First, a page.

What is an anisotropic conductive film (ACF)? ACF refers to a film-type conductive adhesive designed to have electrical connection only in certain directions. ACF is known to have been first commercialized by Japan’s Sony Corporation in 1977, when the company manufactured electronic calculators.
ACF is a thin film that combines an adhesive that does not have electrical conductivity with conductive particles; once placed between the components that are to be interconnected and compressed, ACF ensures that the components are electrically interconnected.
The particles within ACF are minuscule with a diameter that ranges from 3-15µm and account for 0.5-5% of the total volume of ACF. These particles are made by coating polymer particles with conductive metals such as gold (Au), nickel (Ni), and palladium (Pd).
Another key component of the ACF is an adhesive, which can be classified into thermoplastic materials (e.g. styrene-butadiene and polyvinyl butylene) and thermosetting resin (e.g. epoxy resin, polyurethane, and acrylic resin). Between the two adhesive types, thermoset materials are widely used.
Three main traits of ACF include conductivity, insulation, and adhesivity.
As seen in the illustration above, the main characteristic of ACF is that it is conductive vertically towards compressed areas and insulative horizontally. In other words, electrical conductivity varies depending on the direction — hence the name “anisotropic,” meaning having a different conductivity when measured in different directions. ACF is also adhesive, which helps bond the electrical components tightly to ensure the uninterrupted flow of electricity between them.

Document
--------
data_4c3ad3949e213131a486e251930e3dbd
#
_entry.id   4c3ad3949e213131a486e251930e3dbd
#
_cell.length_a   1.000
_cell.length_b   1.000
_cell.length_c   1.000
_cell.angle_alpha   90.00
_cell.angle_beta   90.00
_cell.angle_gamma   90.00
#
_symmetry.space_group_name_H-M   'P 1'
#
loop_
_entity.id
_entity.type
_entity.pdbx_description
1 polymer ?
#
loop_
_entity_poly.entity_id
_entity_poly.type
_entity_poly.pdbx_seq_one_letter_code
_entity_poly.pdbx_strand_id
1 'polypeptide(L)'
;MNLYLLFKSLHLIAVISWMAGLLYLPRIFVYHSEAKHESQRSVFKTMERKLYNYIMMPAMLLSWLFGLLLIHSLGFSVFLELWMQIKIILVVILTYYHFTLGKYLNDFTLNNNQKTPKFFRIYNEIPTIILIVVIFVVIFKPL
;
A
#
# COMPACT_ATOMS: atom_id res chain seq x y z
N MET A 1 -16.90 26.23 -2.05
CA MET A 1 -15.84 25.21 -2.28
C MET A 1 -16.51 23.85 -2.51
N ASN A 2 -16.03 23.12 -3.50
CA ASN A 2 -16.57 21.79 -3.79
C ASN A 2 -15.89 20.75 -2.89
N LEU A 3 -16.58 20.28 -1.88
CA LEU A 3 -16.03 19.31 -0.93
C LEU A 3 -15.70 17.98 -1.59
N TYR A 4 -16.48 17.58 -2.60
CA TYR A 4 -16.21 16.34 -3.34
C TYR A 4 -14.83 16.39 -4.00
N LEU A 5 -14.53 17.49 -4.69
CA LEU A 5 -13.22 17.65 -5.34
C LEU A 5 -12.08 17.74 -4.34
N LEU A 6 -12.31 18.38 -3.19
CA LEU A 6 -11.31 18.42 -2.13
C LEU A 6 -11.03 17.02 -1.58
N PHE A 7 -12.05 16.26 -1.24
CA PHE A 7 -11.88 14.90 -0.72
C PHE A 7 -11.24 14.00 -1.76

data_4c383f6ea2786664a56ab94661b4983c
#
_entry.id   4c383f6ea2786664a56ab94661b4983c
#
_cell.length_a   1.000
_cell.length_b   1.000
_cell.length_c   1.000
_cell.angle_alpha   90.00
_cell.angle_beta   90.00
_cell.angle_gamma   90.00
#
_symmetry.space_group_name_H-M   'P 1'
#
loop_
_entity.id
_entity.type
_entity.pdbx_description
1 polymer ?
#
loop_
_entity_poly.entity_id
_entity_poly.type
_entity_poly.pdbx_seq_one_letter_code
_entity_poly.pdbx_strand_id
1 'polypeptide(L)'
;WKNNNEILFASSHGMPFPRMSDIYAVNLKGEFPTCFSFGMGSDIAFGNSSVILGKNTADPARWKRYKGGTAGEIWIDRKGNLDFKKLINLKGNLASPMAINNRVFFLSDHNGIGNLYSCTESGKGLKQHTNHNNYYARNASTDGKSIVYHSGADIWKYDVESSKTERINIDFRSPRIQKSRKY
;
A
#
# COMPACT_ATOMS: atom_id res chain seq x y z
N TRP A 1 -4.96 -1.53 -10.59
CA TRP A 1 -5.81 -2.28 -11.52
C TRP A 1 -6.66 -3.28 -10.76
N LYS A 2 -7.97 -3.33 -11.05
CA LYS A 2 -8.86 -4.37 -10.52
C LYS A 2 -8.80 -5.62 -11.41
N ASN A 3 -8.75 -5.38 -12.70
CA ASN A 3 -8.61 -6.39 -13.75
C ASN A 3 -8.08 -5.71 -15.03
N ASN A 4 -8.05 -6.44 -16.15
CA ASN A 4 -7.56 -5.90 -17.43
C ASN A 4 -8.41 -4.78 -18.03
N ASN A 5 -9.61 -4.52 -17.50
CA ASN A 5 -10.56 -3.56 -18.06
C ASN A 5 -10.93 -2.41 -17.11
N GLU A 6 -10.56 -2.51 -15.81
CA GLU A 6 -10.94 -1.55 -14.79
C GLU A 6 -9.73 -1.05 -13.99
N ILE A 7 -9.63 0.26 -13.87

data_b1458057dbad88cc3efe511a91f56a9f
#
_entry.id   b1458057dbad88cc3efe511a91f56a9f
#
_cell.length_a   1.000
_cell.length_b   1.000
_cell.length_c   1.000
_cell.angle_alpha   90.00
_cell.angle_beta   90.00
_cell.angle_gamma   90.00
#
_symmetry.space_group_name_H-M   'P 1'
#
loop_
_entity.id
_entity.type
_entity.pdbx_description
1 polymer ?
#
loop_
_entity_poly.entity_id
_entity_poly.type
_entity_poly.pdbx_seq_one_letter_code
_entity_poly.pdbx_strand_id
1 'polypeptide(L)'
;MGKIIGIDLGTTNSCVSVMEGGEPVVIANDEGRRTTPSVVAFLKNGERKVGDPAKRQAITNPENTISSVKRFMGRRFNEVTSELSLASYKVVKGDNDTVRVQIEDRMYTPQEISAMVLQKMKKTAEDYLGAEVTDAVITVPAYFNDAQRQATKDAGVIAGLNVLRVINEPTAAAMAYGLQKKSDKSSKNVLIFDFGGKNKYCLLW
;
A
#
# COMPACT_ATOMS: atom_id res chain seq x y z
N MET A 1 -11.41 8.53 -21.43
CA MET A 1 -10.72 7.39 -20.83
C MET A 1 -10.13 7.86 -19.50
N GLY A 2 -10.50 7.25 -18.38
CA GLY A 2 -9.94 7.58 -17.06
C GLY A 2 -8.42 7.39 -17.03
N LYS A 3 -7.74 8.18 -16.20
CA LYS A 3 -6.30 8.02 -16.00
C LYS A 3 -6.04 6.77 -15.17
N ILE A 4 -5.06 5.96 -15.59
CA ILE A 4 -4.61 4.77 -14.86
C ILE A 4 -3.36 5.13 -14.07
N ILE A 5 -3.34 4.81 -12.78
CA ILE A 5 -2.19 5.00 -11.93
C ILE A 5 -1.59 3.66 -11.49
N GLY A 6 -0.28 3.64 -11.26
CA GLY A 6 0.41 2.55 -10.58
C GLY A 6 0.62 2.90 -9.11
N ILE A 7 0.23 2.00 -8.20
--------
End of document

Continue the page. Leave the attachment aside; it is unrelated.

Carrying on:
As ACF is basically an electrical wire in the form of a thin film, it is used for a wide variety of thin and intricate IT products. When manufacturing displays, ACF is used in the module process when display panels are connected to electrical components such as display driver IC (DDI), printed circuit board (PCB), and Flexible Printed Circuit Board (FPCB).